It is usually entrusted as a custodian of embedding key behaviours and in building a ‘community’ in an organisation.
In recent times, there are discussions and attempts to ‘devolve HR’, which is to enable the line managers to take on more HR responsibilities. Let us take a quick look at some visible advantages and disadvantages.
Some immediate advantages of this devolvement is an increase in the speed of decision-making regarding people matters and ownership of employees by the line.
Additionally, it is always true that it is the immediate manager who has the largest influence on employee engagement, thus enhancing communication and relevance to individuals.
On the other hand, there needs to be considerations of line managers’ investment of time in people matters, including recurring, year-long activities such as recruiting, interviewing, hiring and training employees.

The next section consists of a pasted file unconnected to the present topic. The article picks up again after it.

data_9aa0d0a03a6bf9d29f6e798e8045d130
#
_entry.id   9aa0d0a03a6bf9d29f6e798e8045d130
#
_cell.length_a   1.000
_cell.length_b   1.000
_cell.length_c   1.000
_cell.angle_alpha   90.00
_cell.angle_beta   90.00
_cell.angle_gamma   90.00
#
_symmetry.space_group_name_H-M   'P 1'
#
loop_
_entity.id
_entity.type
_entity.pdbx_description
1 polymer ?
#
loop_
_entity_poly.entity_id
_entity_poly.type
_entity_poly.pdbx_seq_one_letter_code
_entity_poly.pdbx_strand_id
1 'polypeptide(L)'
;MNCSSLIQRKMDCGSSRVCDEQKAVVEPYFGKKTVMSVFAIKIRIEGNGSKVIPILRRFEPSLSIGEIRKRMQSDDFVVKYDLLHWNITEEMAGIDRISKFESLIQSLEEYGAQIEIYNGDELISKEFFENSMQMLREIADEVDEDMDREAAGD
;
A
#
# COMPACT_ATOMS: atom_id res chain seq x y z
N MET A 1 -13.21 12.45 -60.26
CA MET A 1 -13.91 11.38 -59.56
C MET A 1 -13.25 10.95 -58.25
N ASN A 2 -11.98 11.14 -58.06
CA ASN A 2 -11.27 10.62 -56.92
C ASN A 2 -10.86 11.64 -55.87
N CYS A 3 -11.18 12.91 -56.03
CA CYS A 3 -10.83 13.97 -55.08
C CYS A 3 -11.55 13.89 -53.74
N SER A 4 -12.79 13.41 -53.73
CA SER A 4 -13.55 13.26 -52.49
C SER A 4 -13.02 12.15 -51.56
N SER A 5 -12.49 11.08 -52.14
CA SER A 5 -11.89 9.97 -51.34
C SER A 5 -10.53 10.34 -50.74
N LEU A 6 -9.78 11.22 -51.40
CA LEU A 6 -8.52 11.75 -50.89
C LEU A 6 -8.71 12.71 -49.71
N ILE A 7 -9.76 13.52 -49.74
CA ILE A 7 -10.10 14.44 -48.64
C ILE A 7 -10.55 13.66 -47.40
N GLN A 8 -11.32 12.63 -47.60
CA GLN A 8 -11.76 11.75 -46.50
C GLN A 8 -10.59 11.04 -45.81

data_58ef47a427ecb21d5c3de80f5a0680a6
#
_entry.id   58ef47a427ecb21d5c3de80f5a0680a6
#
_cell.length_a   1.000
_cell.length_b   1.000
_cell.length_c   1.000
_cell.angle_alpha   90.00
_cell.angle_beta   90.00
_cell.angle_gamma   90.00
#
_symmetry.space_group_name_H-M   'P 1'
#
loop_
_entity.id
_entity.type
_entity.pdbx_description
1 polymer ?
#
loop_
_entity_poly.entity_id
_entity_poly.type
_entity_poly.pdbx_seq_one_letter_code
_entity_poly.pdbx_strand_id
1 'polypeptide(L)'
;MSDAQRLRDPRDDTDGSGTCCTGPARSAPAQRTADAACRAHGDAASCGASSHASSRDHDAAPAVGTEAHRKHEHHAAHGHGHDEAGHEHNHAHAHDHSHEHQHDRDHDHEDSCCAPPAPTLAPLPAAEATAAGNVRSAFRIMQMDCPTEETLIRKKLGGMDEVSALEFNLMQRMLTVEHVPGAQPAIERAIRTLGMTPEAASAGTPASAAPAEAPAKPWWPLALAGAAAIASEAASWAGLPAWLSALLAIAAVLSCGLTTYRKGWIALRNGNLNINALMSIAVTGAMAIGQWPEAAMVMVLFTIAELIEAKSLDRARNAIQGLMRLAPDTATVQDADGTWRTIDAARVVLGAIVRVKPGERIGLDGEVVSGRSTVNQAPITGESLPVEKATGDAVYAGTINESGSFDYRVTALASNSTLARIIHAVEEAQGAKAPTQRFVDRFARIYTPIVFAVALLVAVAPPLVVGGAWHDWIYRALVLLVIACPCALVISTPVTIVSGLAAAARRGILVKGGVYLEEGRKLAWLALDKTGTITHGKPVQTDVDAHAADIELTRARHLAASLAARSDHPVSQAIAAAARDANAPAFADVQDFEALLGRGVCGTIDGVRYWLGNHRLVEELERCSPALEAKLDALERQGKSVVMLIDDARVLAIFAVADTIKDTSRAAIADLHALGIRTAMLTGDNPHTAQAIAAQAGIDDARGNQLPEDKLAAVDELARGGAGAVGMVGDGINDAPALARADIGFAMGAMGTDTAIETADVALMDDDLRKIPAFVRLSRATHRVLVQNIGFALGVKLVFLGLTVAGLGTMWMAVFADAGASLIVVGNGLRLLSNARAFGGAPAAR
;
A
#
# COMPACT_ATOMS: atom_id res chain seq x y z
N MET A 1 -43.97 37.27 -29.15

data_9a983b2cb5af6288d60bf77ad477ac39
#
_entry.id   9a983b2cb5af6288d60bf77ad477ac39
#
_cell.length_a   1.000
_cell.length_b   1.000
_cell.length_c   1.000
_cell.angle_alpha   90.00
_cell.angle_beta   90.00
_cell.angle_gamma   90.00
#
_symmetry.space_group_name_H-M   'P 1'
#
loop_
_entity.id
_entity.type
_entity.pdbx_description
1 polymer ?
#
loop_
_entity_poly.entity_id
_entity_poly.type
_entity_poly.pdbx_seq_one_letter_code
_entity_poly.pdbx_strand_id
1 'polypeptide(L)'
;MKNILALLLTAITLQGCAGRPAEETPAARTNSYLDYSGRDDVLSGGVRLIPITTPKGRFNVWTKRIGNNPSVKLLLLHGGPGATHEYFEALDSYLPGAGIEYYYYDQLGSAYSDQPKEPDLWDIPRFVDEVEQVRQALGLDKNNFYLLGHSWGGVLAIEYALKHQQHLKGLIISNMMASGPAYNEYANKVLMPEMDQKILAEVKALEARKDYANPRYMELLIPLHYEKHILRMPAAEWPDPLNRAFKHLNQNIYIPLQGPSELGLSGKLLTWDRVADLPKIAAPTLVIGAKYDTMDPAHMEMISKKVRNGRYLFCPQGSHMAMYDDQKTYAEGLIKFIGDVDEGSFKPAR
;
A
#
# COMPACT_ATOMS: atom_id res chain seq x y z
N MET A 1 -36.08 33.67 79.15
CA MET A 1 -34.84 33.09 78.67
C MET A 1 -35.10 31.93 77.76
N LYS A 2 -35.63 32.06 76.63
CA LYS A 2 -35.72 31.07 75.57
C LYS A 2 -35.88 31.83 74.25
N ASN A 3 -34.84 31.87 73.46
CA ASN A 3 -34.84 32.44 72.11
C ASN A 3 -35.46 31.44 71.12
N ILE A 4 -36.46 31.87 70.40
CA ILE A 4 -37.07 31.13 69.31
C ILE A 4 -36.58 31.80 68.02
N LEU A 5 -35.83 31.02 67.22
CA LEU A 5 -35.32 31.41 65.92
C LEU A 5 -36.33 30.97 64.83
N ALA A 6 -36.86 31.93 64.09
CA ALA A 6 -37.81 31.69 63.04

There may also be legalities, especially related to performance management and compensation which line managers may find difficult to understand and execute.
The bigger problem lies in the consistency, abilities and willingness of different department line managers to take a step back, to understand and drive organisational, strategic goals through its handling of people matters.
For strategic matters, there cannot be different approaches which are dependent on specific department or line managers. Research shows that humans usually perform more effectively when there is some amount of stability and certainty. Clearly, there is actual implementation challenges to devolve HR although the intent may be noble.